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In a harrowing column titled “Here’s How I Was Raped,” a Harvard University student details her alleged assault by a fellow student following a party at one of the school’s exclusive campus groups.
Harvard senior Viviana Maymi writes in The Harvard Crimson that as a sophomore she was invited by a friend to attend a date event thrown by an athletic team at an unnamed “final club.”
At the party, Maymi writes, she drank so much alcohol that she blacked out and her friend, who she viewed nonromantically, took her back to his dorm and had sex with her:
I also have no memory of the walk to his House, or the walk up the stairs, or the walk to his room. Next thing I do remember, I’m naked in his bed. I see his face – he’s on top of me, he’s inside of me, he’s sweaty. I vaguely realize what’s happening, and I explicitly realize that I don’t want to be where I currently am …
The next morning, I wake up alone in a foreign common room in a t-shirt that isn’t mine. I have bruises staining my sore legs, evidence of a nasty fall or two – evidence to anyone I was with that I was too drunk to consent.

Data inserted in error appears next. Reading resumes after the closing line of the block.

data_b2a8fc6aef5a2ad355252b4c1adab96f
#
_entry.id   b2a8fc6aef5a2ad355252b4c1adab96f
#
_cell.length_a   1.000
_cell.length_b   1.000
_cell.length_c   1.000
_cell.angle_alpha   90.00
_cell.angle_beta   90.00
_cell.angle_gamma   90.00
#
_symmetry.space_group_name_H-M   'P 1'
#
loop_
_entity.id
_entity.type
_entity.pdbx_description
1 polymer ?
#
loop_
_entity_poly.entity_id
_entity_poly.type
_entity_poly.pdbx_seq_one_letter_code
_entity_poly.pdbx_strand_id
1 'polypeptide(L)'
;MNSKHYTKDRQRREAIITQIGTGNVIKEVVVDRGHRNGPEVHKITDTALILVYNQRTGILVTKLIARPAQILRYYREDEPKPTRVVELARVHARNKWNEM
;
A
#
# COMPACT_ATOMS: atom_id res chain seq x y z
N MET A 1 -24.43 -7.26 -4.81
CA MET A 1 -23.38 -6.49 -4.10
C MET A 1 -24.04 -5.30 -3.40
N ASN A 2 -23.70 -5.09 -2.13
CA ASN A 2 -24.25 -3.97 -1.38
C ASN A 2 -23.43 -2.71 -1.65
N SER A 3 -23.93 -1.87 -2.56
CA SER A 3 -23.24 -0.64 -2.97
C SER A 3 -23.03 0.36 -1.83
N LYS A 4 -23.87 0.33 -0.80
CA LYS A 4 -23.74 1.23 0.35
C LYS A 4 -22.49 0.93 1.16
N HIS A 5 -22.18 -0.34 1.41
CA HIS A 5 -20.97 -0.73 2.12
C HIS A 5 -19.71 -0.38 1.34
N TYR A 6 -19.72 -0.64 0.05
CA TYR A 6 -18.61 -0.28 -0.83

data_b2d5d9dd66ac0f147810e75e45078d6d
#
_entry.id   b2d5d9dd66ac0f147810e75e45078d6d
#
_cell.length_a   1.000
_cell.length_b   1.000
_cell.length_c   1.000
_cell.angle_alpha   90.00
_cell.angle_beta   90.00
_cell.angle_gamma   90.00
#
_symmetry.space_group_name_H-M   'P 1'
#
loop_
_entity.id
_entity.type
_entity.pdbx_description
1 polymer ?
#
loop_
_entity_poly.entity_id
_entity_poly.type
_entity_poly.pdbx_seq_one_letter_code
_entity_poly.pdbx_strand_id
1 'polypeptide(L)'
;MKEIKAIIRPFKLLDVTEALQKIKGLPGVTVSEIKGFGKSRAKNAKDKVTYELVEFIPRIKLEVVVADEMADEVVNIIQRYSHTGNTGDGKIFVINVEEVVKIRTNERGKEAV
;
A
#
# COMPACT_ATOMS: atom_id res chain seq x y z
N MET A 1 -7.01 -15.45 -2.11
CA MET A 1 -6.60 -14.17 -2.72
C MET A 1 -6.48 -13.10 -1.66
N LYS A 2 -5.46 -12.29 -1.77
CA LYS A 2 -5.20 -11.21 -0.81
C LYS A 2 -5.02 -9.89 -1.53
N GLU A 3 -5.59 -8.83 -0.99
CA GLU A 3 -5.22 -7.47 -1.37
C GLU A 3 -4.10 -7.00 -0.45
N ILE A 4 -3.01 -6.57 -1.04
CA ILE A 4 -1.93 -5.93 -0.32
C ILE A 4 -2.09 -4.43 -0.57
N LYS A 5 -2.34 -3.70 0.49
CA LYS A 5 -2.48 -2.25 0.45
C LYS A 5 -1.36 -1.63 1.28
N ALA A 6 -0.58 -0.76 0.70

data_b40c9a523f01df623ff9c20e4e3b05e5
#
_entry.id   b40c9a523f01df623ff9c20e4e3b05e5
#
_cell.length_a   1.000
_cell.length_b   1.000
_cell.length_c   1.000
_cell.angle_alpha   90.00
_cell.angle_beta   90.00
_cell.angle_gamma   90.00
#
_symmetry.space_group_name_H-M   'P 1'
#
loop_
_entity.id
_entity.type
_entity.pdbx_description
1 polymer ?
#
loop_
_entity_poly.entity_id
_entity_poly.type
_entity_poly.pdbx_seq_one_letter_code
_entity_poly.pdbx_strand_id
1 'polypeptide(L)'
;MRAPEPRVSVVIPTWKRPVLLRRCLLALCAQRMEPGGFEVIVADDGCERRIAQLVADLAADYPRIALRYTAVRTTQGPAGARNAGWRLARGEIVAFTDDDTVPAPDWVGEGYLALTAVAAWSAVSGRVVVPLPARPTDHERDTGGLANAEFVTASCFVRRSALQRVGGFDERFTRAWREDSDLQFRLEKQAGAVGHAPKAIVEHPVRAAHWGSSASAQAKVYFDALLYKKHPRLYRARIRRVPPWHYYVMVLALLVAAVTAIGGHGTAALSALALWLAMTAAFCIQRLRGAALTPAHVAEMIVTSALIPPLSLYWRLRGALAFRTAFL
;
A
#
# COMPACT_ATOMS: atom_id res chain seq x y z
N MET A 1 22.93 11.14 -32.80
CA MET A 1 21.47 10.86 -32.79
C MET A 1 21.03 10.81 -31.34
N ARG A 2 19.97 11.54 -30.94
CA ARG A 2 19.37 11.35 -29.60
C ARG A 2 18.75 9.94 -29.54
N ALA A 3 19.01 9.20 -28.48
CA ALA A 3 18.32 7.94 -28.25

It was initially “difficult to accept” that she was a rape victim, Maymi writes, due in part to both her and the alleged assailant’s alcohol intake.
“Alcohol is an integral part of the college experience and the society we live in, for better or for worse. Alcohol also makes people more vulnerable,” she writes.
“But everyone has the right to get as drunk as they want to without the threat of being raped.”
Toward the end of her column, Maymi describes something about her peers at Harvard and other elite schools that attract high-performing students. Many students, she argues, need “the self-validation of getting laid” and will use alcohol to help achieve their goals.
“If you feel like you need the aid of alcohol to convince someone to hook up with you, then you shouldn’t be hooking up with that person to begin with,” Maymi writes.
“At a school that breeds goal-oriented individuals, it’s no surprise that this characteristic seeps into our hierarchical social scene where many seek and thrive on the self-validation of getting laid.”